Thanks to Abu Omar’s willingness to speak to Al Jazeera, we also have video confirmation of his emerging star status within rebel ranks and relationship of direct cooperation with the U.S backed FSA commander. Omar Shishani’s interview was archived online by Al Jazeera Arabic. While offering a simple statement about conquering all of the Syria from “the kuffar,” Abu Omar is surrounded by some of the same men, including emir Abu Jandal (identified above by the New York Times)—the same Abu Jandal that is presented as second in rank under Robert Ford’s friend Col. Okaidi in the latter’s victory huddle.

In another video where he stands proudly amidst a mix of fighters, Omar addresses the camera in Russian and recognizes the FSA’s valiant efforts in its eight months long siege of the government airbase. In a later statement given to the Russian-language pro-jihad site Beladusham, Shishani explained his pragmatic view toward working with U.S. backed FSA forces even while pledging loyalty to Abu Bakr al-Baghdadi: “We aren’t in a position of conflict with the whole FSA right now, but just against those groups who oppose our aims of an Islamic State.”

Former ambassador to Syria Robert Ford has since admitted that the rebels funded by the State Department included ISIS and other Al-Qaeda fighters in their ranks. He recently told McClatchy reporter Hannah Allam that he had called Okaidi to tell him that his public cooperation with Abu Omar Shishani and associates was “extremely unhelpful, extra unhelpful”:

Ford was referring to Col. Abdel-Jabbar al Oqaidi [or alternately Okaidi], then-commander of the Aleppo branch of the Free Syrian Army. The problem was that the American-backed colonel had been filmed celebrating his men’s joint victory with al Qaida-affiliated fighters, creating a public relations nightmare for the Obama administration, which was trying to show Congress and the American public that it was boosting moderates and isolating extremists on the battlefield.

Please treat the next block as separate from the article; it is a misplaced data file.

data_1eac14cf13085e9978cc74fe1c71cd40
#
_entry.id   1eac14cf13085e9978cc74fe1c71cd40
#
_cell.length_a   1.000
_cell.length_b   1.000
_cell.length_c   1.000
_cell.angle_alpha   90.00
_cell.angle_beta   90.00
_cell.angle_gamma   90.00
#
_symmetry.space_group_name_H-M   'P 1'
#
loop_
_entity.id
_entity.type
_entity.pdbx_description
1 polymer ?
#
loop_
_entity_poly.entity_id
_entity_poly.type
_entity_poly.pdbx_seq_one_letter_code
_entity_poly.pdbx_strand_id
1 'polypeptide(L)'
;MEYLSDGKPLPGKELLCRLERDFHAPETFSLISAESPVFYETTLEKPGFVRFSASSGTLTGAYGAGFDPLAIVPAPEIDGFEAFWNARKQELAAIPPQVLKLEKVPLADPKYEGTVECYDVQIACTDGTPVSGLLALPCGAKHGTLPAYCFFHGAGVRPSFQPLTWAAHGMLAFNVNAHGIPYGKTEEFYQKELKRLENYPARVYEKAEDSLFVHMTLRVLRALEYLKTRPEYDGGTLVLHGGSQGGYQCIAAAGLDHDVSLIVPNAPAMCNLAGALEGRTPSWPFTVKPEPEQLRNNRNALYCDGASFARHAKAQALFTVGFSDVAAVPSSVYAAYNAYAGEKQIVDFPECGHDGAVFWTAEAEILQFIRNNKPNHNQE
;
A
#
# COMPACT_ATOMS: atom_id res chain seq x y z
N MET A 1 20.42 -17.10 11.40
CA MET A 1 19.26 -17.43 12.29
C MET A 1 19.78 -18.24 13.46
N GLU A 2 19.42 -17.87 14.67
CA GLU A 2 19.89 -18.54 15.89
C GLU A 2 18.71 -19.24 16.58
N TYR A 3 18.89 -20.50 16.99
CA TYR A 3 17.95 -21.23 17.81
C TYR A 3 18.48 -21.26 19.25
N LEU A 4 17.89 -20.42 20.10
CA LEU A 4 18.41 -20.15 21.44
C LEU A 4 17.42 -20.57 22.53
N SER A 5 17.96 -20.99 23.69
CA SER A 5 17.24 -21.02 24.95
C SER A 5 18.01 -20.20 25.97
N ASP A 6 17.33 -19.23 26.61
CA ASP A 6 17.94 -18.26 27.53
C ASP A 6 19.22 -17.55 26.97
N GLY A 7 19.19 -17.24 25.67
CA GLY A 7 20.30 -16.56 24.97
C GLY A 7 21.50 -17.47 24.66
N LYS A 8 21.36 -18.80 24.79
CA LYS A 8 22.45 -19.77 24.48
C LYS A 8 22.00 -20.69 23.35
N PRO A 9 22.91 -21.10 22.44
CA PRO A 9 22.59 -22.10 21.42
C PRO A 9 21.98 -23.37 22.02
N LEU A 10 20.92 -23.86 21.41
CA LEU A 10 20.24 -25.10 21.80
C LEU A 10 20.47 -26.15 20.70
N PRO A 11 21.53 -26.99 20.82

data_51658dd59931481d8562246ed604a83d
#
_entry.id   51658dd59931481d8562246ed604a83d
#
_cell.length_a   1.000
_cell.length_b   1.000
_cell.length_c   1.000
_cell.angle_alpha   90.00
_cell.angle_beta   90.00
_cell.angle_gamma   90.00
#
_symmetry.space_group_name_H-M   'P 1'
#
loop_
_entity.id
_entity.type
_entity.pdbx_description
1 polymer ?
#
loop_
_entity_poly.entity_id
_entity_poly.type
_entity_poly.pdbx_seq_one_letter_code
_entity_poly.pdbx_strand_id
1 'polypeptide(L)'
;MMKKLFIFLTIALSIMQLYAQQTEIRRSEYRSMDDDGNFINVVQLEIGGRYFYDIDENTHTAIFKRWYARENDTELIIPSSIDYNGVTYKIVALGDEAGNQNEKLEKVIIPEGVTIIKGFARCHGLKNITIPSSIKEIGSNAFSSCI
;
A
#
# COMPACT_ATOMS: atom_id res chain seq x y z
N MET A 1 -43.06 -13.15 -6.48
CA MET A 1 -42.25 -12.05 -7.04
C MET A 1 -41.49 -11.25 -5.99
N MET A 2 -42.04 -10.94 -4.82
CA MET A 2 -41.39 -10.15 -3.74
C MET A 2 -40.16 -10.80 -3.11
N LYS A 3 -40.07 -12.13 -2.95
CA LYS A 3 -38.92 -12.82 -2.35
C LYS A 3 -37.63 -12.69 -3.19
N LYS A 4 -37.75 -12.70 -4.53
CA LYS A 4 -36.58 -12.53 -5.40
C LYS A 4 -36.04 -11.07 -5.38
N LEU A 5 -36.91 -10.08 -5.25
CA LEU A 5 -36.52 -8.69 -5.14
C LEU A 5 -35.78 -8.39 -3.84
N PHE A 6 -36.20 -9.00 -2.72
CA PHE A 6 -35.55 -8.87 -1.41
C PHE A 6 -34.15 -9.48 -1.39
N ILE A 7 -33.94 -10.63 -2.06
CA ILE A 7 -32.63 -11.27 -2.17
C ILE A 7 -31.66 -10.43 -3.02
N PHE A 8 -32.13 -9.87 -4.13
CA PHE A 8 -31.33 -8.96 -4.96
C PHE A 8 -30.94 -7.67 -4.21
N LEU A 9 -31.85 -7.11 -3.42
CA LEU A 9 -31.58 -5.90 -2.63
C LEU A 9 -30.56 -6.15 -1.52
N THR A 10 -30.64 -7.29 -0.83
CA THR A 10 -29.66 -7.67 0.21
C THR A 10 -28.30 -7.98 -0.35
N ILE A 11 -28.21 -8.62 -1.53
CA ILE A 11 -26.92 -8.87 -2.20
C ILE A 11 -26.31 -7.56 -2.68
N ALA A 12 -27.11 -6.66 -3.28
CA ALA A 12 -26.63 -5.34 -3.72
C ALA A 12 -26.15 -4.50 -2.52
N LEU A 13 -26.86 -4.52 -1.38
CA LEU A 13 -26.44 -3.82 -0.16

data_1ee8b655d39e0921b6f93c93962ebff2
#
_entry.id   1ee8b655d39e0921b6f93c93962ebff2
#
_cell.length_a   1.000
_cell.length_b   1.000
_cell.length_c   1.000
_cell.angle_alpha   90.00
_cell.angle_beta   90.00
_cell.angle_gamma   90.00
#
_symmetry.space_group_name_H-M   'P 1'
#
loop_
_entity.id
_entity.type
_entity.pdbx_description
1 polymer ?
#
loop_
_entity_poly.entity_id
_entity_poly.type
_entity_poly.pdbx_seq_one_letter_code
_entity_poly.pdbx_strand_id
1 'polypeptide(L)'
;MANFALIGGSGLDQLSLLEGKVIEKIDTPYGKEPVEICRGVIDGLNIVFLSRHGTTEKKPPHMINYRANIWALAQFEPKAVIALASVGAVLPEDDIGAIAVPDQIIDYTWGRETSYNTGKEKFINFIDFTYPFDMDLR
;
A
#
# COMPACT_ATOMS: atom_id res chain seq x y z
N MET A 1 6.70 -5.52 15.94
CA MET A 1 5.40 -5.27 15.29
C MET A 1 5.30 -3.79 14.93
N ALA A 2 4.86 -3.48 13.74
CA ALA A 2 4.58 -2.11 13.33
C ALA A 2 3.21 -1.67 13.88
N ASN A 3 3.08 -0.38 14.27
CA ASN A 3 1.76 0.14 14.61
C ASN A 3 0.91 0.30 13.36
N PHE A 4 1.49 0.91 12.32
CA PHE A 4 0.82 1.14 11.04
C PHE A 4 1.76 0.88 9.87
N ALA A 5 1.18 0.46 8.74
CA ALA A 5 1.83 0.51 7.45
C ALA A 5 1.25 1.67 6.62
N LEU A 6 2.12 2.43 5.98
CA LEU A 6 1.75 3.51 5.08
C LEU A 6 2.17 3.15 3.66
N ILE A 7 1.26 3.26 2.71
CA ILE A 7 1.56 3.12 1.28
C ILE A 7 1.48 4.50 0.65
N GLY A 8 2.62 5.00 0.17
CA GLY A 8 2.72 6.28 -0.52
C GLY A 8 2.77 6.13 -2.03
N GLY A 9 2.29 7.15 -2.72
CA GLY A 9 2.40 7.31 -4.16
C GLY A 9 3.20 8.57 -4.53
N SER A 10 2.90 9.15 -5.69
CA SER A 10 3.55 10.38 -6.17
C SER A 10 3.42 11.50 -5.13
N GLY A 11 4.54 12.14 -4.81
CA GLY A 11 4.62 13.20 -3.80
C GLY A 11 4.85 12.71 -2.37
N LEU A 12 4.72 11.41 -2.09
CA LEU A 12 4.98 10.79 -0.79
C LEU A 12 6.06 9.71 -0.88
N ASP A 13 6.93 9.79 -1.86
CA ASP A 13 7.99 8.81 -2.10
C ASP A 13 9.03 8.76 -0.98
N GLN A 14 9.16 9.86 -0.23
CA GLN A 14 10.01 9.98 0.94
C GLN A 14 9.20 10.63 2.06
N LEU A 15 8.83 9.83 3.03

Amazingly, Okaidi’s courtship with the West didn’t end in 2013, even after such top U.S. officials confirmed that the rebel leader had been in a position of operational command over ISIS terrorists, some of which now fill out the top tiers of Islamic State’s ranks.

As recently as last July 2015, CNN gave Okaidi lengthy and virtually uninterrupted air time in a Christiane Amanpour interview to make a public appeal for a U.S. imposed no-fly “buffer zone” over Syria in support of “moderate” rebels—this on what the network bills as its “flagship global affairs program.”

In a recent and much talked about poll conducted inside Syria by ORB International, an affiliate of WIN/Gallup International, it was revealed that “82% of Syrians Blame U.S. for ISIS.” While the increased prominence of this view has perplexed many pundits who dare not admit anything counter to the official prevailing wisdom, it could simply be that Syrians pay closer attention and are able to process what U.S. clients like Okaidi utter in plain Arabic and without apology.

[1] Hall, Benjamin. Inside ISIS: The Brutal Rise of a Terrorist Army (New York: Center Street, 2015) p. 74.

[2] Hall 76.